Friday, October 12, 2007

Missiles on the Moon?

Russian President Vladimir Putin has warned U.S. officials to reconsider their plan to install missile defenses in eastern Europe. Failure to do so will cause further damage to deteriorating US-Russian relations.

After keeping Secretary of State Condoleezza Rice and Defense Secretary Robert Gates waiting for nearly thirty minutes, Putin delivered a lengthy monologue in which he also said that Russia may feel compelled to abandon its obligations under a 1987 missile treaty with the United States.

He also seemed to mock the plan, stating that it should be built on the moon.

The Russian government sees the American missile defense plan, which is supposedly a designed to protect against missile attack from Iran, as the first step in an overall plan to weake Russian security.

Rice and Gates appeared taken aback at the firm tone and forcefulness of Putin's remarks, which were made from notes in the presence of American and Russian news media before they began a closed-door meeting around an oval table in an ornate conference room at his country house outside the capital.

On missile defense, Putin was particularly pointed in his remarks, in which he sought to lay out his view of what Rice and Gates should be discussing later Friday with Foreign Minister Sergei Lavrov and Defense Minister Anatoli Serdyukov.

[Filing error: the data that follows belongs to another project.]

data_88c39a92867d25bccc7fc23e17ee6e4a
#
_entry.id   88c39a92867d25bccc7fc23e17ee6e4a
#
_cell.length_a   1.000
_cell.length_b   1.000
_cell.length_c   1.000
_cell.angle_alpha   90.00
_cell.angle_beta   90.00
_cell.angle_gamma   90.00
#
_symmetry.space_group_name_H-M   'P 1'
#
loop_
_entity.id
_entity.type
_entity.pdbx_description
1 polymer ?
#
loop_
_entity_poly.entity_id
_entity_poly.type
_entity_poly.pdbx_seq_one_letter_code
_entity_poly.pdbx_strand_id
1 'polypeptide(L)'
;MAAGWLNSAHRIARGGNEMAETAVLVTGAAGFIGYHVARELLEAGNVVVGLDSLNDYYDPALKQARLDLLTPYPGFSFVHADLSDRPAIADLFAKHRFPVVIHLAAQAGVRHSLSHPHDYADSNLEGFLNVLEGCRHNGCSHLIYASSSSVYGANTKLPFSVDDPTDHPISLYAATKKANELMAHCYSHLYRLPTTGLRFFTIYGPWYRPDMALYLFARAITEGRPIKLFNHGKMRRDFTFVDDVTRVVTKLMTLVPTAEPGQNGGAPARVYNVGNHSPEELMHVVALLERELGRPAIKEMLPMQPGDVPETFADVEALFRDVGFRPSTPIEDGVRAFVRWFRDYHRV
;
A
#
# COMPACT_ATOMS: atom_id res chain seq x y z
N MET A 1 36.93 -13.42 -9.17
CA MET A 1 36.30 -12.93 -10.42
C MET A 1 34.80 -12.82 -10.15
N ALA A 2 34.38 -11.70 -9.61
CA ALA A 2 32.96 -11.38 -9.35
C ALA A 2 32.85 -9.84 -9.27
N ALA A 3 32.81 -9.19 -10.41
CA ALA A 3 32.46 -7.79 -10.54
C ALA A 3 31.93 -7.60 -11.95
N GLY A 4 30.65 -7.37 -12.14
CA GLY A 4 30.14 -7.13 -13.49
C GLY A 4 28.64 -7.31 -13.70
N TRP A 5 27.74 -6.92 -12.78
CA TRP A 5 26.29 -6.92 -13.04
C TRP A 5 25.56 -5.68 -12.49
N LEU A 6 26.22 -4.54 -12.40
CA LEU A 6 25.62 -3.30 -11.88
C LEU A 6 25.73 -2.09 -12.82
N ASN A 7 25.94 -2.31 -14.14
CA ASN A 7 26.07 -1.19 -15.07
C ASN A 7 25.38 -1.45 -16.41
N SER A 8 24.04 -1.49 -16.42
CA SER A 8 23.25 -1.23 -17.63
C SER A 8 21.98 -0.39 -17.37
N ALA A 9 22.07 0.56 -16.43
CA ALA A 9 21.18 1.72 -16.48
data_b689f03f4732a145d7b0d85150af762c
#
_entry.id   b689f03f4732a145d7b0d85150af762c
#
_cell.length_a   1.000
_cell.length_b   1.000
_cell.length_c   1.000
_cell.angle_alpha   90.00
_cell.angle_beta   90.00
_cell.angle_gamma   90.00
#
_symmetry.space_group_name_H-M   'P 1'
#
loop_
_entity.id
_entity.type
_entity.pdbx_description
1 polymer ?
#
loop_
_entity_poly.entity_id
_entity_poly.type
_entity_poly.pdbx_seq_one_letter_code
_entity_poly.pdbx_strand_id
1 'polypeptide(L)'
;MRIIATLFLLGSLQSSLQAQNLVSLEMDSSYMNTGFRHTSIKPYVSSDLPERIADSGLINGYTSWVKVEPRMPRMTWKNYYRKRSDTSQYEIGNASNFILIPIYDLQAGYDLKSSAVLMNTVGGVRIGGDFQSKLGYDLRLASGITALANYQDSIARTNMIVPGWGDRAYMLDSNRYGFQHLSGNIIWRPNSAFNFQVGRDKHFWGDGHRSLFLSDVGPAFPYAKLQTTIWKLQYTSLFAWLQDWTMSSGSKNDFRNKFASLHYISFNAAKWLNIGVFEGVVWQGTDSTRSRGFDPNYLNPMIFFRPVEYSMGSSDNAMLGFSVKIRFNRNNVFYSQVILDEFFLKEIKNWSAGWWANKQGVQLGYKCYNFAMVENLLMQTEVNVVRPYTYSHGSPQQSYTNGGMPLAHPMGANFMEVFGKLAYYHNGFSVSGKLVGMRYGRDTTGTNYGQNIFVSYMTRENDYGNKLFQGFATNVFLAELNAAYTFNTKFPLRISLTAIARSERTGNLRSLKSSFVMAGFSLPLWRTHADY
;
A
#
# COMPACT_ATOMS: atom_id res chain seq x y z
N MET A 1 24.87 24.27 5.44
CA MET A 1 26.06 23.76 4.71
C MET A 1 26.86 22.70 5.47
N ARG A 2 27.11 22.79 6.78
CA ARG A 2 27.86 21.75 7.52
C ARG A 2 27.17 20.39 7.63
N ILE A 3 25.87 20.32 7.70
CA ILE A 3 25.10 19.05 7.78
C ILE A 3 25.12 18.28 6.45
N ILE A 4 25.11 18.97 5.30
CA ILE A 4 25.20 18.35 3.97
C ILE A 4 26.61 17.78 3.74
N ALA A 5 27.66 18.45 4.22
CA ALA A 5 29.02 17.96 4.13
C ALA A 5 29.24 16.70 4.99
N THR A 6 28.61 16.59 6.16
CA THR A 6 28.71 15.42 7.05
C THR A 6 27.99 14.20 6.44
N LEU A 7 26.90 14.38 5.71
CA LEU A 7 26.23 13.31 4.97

"We hope that in the process of such complex and multi-faceted talks you will not be forcing forward your relations with the eastern European countries," the president said. He then made his remark about the possibility of one day putting a missile defense system on the moon.

Shortly before the talks with Putin began, Lavrov strolled into the house's billiards room, where American reporters had gathered, for a cigarette break. He was asked whether he expected any breakthroughs in the talks.

"Breaks, definitely. Through or down, I don't know," he said.

The American plan calls for the construction of 10 missile interceptors in Poland, linked to a missile tracking radar in the Czech Republic. The system will provide some protection in Europe and beyond for long-range missiles launched from Iran, but Russia believes the system is a step toward undermining the deterrent value of its nuclear arsenal. The Russian counterproposal calls for building a system in Azerbaijan, which is much closer to Iran.

Rice told reporters on Thursday on her flight to Moscow that the U.S. would go ahead with the program as planned.

No comments: